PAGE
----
We always take excursions off the hotel property in order to experience some the “real world” and get a taste of what life is actually like for Jamaica’s people. Along with that we also get to see what life is like for the country’s dogs and cats.
In addition to Jamaica, our Caribbean travels have taken us to Mexico and the Dominican Republic. In all three countries, with the limited exposure we have had outside the walls of our secure resort, it appeared most dogs and cats are left to their own devices for survival.
The dogs especially always look the same. Dirty, skinny and sad. They’re all about the same medium size, mutt mix. They all seemed to walk around very slowly, their heads hung low with a rather sad look about them.
In Mexico there were lots of them, we saw the mongrels roaming about pretty much wherever we went. In the Dominican there were not as many and we were glad to see vet clinics here and there in the populated areas. And in Jamaica it appeared as if most of the dogs we saw were owned by someone. They were always in a yard or driveway. But it didn't matter which country we were in, they all looked the same.
We talked to one of our Jamaican guides and asked him about how they felt about dogs in his country. He said most people in the rural areas or smaller towns had a dog as they were considered good for protection of their property but they were rarely allowed indoors and were never thought of as members of the family. He said his dog didn't even really have a name but he made sure he “threw out feed” for the dog when he thought of it. I wanted to ask more questions but refrained as I’m sure I wouldn't have liked the answers. I wanted to ask how he acquired his dog. Did he take him to the vet? Did he get him neutered? But for these folks, I’m sure they have little money to spend on such things.
When we visited Negril, we came across a street mongrel whose back leg was broken and hanging uselessly and he hobbled around on his three remaining good legs. One of his front legs had a large, open sore on it as well adding to his misfortune. A fellow tourist fed him some potato chips which didn't seem to be to his liking so I had to assume that he wasn't starving. Still it was a sad scene and many of the Canadian, American and European tourists felt bad at seeing this dog in such a poor condition.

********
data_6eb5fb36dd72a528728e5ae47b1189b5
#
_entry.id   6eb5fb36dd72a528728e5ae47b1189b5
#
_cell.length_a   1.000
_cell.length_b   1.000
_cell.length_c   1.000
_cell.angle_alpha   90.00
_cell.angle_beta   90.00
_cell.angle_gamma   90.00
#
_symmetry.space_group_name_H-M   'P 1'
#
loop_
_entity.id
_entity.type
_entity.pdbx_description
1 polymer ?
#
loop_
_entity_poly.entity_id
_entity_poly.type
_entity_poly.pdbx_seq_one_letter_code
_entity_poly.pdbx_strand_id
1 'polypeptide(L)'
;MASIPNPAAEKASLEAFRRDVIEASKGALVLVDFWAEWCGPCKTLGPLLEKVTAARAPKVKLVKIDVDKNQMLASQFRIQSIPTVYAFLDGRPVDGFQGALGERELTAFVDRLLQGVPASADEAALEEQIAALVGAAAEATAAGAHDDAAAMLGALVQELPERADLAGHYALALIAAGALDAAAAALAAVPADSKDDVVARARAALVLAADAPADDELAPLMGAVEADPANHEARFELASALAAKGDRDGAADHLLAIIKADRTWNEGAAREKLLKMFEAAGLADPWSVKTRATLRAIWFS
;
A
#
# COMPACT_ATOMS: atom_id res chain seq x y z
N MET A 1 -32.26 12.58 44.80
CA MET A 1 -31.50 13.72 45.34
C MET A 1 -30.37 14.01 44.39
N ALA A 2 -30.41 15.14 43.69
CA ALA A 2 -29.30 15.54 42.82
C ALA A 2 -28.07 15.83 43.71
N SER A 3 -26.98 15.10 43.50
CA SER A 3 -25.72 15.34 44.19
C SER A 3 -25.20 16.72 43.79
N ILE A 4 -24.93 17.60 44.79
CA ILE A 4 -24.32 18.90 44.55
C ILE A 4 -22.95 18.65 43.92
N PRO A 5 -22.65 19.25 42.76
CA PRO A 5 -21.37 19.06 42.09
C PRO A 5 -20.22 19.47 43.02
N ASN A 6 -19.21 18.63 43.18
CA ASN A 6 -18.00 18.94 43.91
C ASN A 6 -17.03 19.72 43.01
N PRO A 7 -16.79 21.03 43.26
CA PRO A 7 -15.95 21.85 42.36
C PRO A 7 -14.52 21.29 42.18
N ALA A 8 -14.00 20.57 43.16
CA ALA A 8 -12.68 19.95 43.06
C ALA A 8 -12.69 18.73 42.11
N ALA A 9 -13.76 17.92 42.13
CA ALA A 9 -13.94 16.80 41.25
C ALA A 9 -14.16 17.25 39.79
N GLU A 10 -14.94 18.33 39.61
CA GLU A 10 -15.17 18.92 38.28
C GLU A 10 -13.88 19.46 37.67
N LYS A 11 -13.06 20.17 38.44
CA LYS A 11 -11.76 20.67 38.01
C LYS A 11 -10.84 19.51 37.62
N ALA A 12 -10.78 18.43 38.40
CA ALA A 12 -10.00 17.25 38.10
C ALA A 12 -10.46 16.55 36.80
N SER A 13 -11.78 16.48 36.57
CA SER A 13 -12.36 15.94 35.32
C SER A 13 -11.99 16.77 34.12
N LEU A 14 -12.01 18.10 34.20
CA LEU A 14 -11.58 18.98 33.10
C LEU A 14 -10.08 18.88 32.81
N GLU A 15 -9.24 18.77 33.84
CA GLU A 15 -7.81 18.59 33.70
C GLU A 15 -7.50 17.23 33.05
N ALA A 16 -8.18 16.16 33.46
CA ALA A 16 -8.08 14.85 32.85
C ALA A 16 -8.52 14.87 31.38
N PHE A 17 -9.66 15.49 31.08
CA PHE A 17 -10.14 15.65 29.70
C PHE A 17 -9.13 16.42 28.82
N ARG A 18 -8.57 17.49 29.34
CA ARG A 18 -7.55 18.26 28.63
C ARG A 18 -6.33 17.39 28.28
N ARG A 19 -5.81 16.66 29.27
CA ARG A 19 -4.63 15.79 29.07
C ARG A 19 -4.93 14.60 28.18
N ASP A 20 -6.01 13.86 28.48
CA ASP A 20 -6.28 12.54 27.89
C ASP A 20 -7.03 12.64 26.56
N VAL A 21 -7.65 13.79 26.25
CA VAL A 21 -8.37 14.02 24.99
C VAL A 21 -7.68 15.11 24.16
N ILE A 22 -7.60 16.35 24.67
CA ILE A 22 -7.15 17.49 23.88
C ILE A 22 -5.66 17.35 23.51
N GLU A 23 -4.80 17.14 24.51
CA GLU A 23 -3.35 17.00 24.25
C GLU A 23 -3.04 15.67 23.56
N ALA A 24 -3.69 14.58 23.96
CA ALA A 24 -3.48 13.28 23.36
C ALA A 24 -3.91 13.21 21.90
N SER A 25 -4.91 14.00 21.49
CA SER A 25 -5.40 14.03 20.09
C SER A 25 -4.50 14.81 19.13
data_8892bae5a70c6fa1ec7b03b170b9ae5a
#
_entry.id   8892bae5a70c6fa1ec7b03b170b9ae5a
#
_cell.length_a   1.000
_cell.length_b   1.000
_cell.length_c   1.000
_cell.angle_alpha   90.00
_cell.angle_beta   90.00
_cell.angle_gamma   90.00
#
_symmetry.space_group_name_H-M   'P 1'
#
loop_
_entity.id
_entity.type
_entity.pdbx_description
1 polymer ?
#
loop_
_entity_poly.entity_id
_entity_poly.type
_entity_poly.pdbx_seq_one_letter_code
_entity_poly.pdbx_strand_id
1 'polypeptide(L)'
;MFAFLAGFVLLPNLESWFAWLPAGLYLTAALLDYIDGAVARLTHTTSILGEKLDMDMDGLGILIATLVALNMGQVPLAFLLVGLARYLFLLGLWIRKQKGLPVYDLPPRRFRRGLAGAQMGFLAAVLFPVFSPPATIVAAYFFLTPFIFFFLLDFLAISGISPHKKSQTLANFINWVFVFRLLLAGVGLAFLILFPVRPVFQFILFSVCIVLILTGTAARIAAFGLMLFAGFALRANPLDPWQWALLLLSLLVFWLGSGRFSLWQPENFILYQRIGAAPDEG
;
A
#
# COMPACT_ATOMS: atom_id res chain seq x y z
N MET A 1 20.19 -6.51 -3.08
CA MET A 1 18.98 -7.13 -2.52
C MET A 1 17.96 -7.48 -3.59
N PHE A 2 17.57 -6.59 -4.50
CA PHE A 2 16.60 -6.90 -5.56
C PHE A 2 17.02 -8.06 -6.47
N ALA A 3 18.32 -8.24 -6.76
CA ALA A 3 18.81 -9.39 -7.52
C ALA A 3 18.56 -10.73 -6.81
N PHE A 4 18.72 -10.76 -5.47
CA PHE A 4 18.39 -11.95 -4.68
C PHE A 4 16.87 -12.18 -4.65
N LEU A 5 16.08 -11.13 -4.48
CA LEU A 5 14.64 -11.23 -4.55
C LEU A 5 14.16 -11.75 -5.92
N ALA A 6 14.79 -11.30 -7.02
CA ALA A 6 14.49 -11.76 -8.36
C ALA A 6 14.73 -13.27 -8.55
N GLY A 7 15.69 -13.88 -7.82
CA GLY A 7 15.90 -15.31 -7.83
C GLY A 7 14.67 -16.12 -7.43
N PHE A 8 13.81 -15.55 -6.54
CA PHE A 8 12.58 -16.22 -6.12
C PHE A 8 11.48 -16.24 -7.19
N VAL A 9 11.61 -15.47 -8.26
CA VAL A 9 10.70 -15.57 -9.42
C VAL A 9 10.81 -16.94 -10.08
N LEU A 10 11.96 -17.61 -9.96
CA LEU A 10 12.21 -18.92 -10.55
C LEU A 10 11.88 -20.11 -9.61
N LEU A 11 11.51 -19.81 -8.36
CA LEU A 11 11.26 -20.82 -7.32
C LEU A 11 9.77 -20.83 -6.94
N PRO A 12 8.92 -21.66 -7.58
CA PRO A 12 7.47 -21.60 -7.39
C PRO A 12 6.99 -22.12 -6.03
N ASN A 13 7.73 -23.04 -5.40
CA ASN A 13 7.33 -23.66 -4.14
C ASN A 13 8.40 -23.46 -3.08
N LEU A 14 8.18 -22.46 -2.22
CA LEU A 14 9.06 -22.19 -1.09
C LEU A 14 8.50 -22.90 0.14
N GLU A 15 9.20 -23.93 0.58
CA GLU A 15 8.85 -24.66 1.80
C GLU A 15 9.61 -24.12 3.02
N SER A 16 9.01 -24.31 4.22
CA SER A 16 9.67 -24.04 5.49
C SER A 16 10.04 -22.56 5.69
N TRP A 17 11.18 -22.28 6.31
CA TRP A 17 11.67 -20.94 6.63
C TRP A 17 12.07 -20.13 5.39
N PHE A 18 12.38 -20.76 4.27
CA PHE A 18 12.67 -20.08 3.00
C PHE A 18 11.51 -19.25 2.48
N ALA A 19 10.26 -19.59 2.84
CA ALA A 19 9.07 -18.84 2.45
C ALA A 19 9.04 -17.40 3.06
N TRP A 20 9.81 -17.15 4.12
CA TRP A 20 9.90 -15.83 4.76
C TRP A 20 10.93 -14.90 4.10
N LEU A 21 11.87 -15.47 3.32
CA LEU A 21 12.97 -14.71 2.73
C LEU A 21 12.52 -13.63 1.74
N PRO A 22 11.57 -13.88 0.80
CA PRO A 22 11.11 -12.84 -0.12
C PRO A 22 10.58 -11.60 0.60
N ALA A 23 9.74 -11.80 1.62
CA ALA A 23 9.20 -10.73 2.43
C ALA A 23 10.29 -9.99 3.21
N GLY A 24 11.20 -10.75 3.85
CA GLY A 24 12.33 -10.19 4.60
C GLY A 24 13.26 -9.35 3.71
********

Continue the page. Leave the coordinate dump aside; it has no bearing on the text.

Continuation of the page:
We came across a few cats too but only on the resort itself. One night we saw a mother cat with her two kittens wandering around the outdoor entertainment area. They were skittish and ran off when anyone tried to approach them. Another night we came across two more cats and they actually allowed us to pet them. One day on the beach Mrs. Nate must have spent 30 minutes straight petting a skinny, black cat that came to sit in the shade with us. We had nothing to offer these cats for food but again they did not seem to be completely starving.
We always feel bad for all these animals living the way they do and wished we had the resources to help out the ones that we cross paths with. I get the feeling that most of these animals aren't abused in any way, they’re just simply left to survive on their own. Right here in Calgary, I’m sure there are many, many dogs that suffer even worse fates being owned by cruel, abhorrent people. Dogs kept outside all day no matter the weather, neglected and separated from their “families”. At least in Jamaica, the dogs are free to roam about as they please, aren't kept in filthy dog runs and never have to suffer extreme cold temperatures. At least this is what I tell myself while visiting these countries.
I can’t help but think of all the domestic animals around the world that are doing the best they can with the hand they have been dealt in this life. There are so many and it’s an overwhelming thought.